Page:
Transitional Home for Homeless Women OK’d in Asbury Park


A transitional home for homeless young female adults has been approved to be built on a vacant lot on Prospect Avenue in Asbury Park. It will be next door to a similar home for young men.

Both houses are part of Covenant House’s Rights of Passage Program which provides housing up to 18 months for homeless young adults ages 18 to 22.

The program has strict guidelines that must be adhered to for the duration of their stay such as limiting visitors to two people once a month between noon and 8 p.m.

Each home provides housing for five residents who work or attend school and are assigned chores in the home.    One person will supervise both houses.

The property is owned by Interfaith Neighbors, the organization which is also building the home.

James White, executive director of Covenant House, testified this week at a Board of Adjustment meeting that a ratio of one to 10 is a better ratio than the organization’s other programs.

The Rights of Passage Program includes guidance to help residents learn the skills they need to live on their own after leaving the program.

White said the program initially addresses the crisis of getting young people, who he said often don’t have anyone else in their lives, get off the streets.

He explained that most young people can make it one or two days of homelessness but by the third day they often resort to selling themselves sexually or stealing to get through another day.

During the crisis period Covenant House provides medical, mental health and legal services. The next step, White said, is moving them into stable living conditions.

There is an interview process for those wanting to be in the Rights of Passages Program, which currently has a waiting list for the men’s home in the city.

Board of Adjustment Chair Chris Avallone asked White how many residents leave the program and end up back on the streets.

White said in similar programs in Newark and Atlantic City there are times when residents leave and sometimes come back.

“It’s a volunteer program,” he said.

But White emphasized that building relationships with residents is a crucial part of the program and many keep in touch with program personnel after they leave.

He said social workers reach out to former residents but they have the option of keeping in touch or not.

“They are adults,” White said.

White also said people with serious mental health or addiction issues would not be chosen for the program.

“This is a premier program, there are only five spots,” he said.

But he also admitted there are no guarantees.

“We’re in the homelessness business, so we take risks,” he said.

Asked about the women and men socializing White said, “That’s part of the living process, learning how to treat women…part of the natural law, having relationships.”

During the public portion Nicole Harris, daughter of board member Dan Harris, asked White several pointed questions regarding safety and working with city churches who often assist homeless women.

Harris said some young adults do not feel safe at other city shelters where adults are housed.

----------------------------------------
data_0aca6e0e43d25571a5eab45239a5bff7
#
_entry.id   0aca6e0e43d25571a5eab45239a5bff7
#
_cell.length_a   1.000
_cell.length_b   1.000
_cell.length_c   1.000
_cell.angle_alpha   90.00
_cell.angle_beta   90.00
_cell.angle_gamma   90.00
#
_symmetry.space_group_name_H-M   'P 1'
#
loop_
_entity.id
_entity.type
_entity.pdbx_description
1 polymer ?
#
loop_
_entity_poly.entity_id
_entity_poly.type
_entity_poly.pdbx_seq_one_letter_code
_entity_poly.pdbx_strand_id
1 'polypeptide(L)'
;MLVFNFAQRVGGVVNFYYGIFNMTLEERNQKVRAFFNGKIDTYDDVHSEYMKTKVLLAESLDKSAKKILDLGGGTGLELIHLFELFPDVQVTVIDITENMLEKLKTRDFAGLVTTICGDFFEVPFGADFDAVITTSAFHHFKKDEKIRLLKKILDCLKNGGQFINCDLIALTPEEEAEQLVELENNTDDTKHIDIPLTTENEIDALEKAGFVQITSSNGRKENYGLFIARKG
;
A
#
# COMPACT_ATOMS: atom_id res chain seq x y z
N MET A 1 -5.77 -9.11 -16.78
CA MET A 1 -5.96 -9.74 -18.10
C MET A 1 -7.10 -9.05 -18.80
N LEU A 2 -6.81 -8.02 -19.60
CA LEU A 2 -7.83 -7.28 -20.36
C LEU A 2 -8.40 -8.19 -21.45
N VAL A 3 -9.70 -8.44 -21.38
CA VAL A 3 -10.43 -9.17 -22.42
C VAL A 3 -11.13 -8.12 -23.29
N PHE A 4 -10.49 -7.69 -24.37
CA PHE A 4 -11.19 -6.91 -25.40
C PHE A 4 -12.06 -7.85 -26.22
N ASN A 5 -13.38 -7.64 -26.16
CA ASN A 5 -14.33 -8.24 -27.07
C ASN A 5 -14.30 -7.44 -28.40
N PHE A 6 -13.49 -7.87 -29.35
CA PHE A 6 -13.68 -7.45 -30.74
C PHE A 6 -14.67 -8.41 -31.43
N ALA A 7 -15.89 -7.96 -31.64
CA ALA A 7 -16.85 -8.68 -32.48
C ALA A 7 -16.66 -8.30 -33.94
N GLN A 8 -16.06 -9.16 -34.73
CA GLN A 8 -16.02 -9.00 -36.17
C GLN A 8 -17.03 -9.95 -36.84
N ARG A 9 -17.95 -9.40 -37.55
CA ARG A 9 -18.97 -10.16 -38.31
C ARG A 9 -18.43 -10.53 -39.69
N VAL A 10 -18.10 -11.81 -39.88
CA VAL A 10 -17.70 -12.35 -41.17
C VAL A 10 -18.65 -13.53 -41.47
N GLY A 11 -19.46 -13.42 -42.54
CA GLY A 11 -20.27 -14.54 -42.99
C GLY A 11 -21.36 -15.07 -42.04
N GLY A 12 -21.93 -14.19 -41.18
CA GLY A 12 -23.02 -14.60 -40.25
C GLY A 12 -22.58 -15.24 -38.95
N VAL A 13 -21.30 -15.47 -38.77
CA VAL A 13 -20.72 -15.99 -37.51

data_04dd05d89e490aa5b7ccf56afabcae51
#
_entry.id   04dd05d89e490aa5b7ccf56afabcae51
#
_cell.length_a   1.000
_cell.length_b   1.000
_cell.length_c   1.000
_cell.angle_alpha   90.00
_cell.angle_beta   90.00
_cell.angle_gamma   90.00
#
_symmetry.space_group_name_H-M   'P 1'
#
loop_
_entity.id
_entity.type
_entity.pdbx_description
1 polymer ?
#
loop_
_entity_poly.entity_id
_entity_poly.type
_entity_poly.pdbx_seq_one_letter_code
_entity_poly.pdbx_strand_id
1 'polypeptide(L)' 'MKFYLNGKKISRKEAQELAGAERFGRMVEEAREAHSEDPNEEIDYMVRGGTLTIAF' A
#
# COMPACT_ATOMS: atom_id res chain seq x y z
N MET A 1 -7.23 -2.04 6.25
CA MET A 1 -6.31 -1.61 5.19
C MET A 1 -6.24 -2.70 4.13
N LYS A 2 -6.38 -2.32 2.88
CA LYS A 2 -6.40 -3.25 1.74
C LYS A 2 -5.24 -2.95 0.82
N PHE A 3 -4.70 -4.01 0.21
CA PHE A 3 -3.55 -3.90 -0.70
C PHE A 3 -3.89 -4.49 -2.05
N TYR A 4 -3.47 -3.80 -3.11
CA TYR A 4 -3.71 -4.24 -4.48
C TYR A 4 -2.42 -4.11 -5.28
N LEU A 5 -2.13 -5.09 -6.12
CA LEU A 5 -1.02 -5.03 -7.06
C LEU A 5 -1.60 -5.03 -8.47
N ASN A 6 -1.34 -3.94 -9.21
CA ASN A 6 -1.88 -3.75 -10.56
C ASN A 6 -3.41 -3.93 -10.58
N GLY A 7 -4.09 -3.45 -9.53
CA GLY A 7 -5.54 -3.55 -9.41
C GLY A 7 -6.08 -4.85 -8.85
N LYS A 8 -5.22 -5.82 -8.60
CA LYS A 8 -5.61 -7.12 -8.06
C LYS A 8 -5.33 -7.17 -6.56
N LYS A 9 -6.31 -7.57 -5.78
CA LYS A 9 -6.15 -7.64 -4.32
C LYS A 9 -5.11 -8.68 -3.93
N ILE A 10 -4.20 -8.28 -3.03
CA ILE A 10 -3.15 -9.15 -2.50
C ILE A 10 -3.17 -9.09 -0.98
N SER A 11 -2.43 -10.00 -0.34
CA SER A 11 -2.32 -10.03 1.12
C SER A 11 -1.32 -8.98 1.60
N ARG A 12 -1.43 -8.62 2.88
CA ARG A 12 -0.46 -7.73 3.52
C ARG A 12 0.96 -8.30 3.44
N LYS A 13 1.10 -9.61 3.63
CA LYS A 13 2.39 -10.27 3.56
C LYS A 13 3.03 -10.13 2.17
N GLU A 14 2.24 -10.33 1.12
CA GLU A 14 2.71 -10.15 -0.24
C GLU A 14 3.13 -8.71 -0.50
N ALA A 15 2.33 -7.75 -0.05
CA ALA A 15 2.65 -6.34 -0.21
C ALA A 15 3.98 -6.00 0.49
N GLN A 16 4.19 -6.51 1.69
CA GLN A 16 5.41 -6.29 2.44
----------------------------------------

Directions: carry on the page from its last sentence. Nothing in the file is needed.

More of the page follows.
“They are only kids,” she said.

White said at the Rights of Passages homes each resident has their own room but reiterated that they are not crisis centers.

Resident Jennifer Lewinski, who has a college age transgender daughter, asked if her daughter, would be welcome in the program and if she would be able to choose which home she felt comfortable living in.

White said Lewinski’s daughter’s choice would be self determined but the “sensitivity of the house” would also have to be considered.

Board Member Eric Galipo asked White, “Are you a gay affirmative organization?”

White answered unequivocally, “Yes we are.”

Program Service Manager Karen DeChavez also testified and addressed the services the program offers. DeChavez is the one who determines who gets into the program.

She also addressed supervision saying personnel are on duty in split shifts and said having one person for 10 young adults was sufficient because they are seldom all home at the same time.

The home is equipped with cameras which will be able to monitor both houses.

Social Worker Emma Hartmann, Outreach Service Manager, also testified saying she conducts behavioral health assessments making sure they are able to live on their own.

The program also uses a system of rewards and privileges for residents.

Avallone asked if in her opinion the program was successful she answered, “Very successful…there is a need for it, for sure.”

Planner James Higgins also testified saying the home met the criteria for being “inherently beneficial housing.”

“The positive criteria is met,” he said.

Several residents then spoke in favor of approving the home.

Pam Lamberton said the program addressed the needs of  an “age range that is desperately neglected.”

“It’s a wonderful project that will do Asbury Park proud,” she said.

Kerry Butch, of the Asbury Park Women’s Collective said her organization “100 percent supports this project.”

Ernest Mignoli said, “I hope it will be approved, Covenant House is invaluable to the community. It’s a marriage made in heaven here.”

In their comments before voting Board Member Galipo said, “I’m in favor of it, it treats them with dignity and respect and they are equipped to deal with any issues that come up.”

Dan Harris said it is a much needed and thanked the public for their input.

“Input from the community makes our job easier,” he said.

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